"Puppet Up - Uncensored" is like two productions. The audience can choose to watch puppets on the big screen or watch how the puppeteers work on
"Puppet Up - Uncensored" is like two productions. The audience can choose to watch puppets on the big screen or watch how the puppeteers work on stage. The show is geared for adults and can get off-color and suggestive. (Photo by Carol Rosegg)
Puppeteer Grant Baciocco said although the show, "Puppet Up — Uncensored," is produced by Henson Alternatives — which falls under the Jim Henson Company umbrella — the organization famous for its work on "Sesame Street" and the Muppet movies franchise, it is not for kids.

"The show is mostly improvised every night, and we take scene suggestions from the audience and run with them," Baciocco said during a phone call to The Park Record from Burbank, Calif. "I like to say the show is like the TV show, 'Whose Line Is It Anyway,' but with puppets. And usually with a roomful of adults, we get adult-orientated suggestions, so sometimes the show does go a little off-color. That's why part of the title says 'Uncensored.

Grant Baciocco is one of the puppeteers for "Puppet Up - Uncensored" and started with the company in 2007. (Photo courtesy of West Beth
Grant Baciocco is one of the puppeteers for "Puppet Up - Uncensored" and started with the company in 2007. (Photo courtesy of West Beth Entertainment)
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The Park City Institute will present "Puppet Up — Uncensored" at the Eccles Center on Sunday, March 9. Showtime is 7:30 p.m.

The setup is like presenting two shows at once, Baciocco said.

"The audience can watch the action on the big screens that are set up on either side of the stage, which are the camera shots of just the puppets, or they can watch the performers work the puppets," he said. "We are not hidden in any way, but out in the open, and people can watch how we do the puppetry and see how we get into positions to make the puppets do what we want them to do."

One of the challenges of the show is for the puppeteers to convey an emotion through their puppets.

"You have to focus everything through your hand, in order to make the puppet behave in the way that it should in different scenarios," Baciocco said.

The second important thing is to listen to the other puppeteers

"When you're doing non-puppet improv, you have to use a lot of eye contact to pick up cues from your partner," Baciocco said. "When we are performing with puppets, we don't look at each other, because we're watching monitors. So we really have to listen to everything what is going around to know what the puppet needs to do.

"It's multi-tasking," he explained. "You're improvising. You're watching the screen and you're also trying to pay off an audience suggestion at the same time. So it's kind of like juggling."

To make things a little easier, the cast has more than 80 puppets at its disposal.

"So we can pick one that would seemingly fit in the situation that comes up," Baciocco said. "If a scene involves a squirrel, we find a squirrel puppet."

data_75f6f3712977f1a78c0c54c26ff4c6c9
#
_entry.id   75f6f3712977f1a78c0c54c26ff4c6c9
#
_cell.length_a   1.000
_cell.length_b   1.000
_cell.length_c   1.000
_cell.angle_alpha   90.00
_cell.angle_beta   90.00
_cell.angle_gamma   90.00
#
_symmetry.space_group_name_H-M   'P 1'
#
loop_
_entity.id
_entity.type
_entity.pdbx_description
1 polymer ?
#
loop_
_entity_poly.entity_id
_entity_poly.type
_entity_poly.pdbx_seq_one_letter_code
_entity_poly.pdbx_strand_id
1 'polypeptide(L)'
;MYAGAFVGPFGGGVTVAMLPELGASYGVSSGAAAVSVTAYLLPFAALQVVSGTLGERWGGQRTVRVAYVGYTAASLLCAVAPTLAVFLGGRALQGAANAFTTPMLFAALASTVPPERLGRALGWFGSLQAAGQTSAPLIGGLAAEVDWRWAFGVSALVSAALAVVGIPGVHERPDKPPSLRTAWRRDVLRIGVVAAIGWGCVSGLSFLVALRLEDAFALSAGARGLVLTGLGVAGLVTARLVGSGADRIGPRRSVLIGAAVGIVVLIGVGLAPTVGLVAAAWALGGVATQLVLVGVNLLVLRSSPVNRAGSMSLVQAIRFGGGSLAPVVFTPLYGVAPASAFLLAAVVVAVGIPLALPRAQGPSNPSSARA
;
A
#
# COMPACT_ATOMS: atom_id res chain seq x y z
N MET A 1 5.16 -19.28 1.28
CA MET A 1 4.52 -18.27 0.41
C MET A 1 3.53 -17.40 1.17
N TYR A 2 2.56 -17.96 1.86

Scattered throughout the show are skits that aren't improvised.

"These segments are recreations of classic Jim Henson sketches and call for certain puppets that can't be subbed out," Baciocco said. "The sketches include some that were first performed on the 'Ed Sullivan Show' and have not been seen by live audiences for decades. They are not improvised, but are a lot of fun to recreate."

Baciocco fell in love with the Muppets when he was a child and paid attention to what the late Jim Henson did throughout the years.

"In early 2000, I tried my hand at building a puppet because I was working on a project that would be cool with a puppet, but it was more like a hobby," Baciocco said. "I didn't have any grand designs, but that led to me getting noticed by the Jim Henson Company for a small project."

At that time, Baciocco was also doing a podcast called "The Radio Adventures of Dr. Floyd," and the Henson Company wanted him to take over its official company podcast.

That's when he began working with puppeteer Leslie Carrara-Rudolph, who brings Abby Cadabby to life on "Sesame Street."

"She recommended him to 'Puppet Up' director Patrick Bristow in 2007, and that's when I started getting the training from the Jim Henson Company," Baciocco said. "The rest, well, is history."

Baciocco said there is nothing he would have rather done in the past seven years.

"We did two weeks in Toronto late last year and there was a moment when I realized I had this big, old stupid smile on my face," he said. "It was then I knew that out of all the things I've done in my life, this was the most fun.

"After we perform in Park City, we're going to Australia, and that is totally amazing," Baciocco said. "I have a degree in theater and love performing in front of people. Even when we don't know what the show is going to be when we go out."

The Park City Institute will present "Puppet Up — Uncensored" at the Eccles Center for the Performing Arts, 1750 Kearns Blvd., on Saturday, March 9, at 7:30 p.m. Tickets start at $20 and are available by calling 435-655-3114 or by visiting www.ecclescenter.org.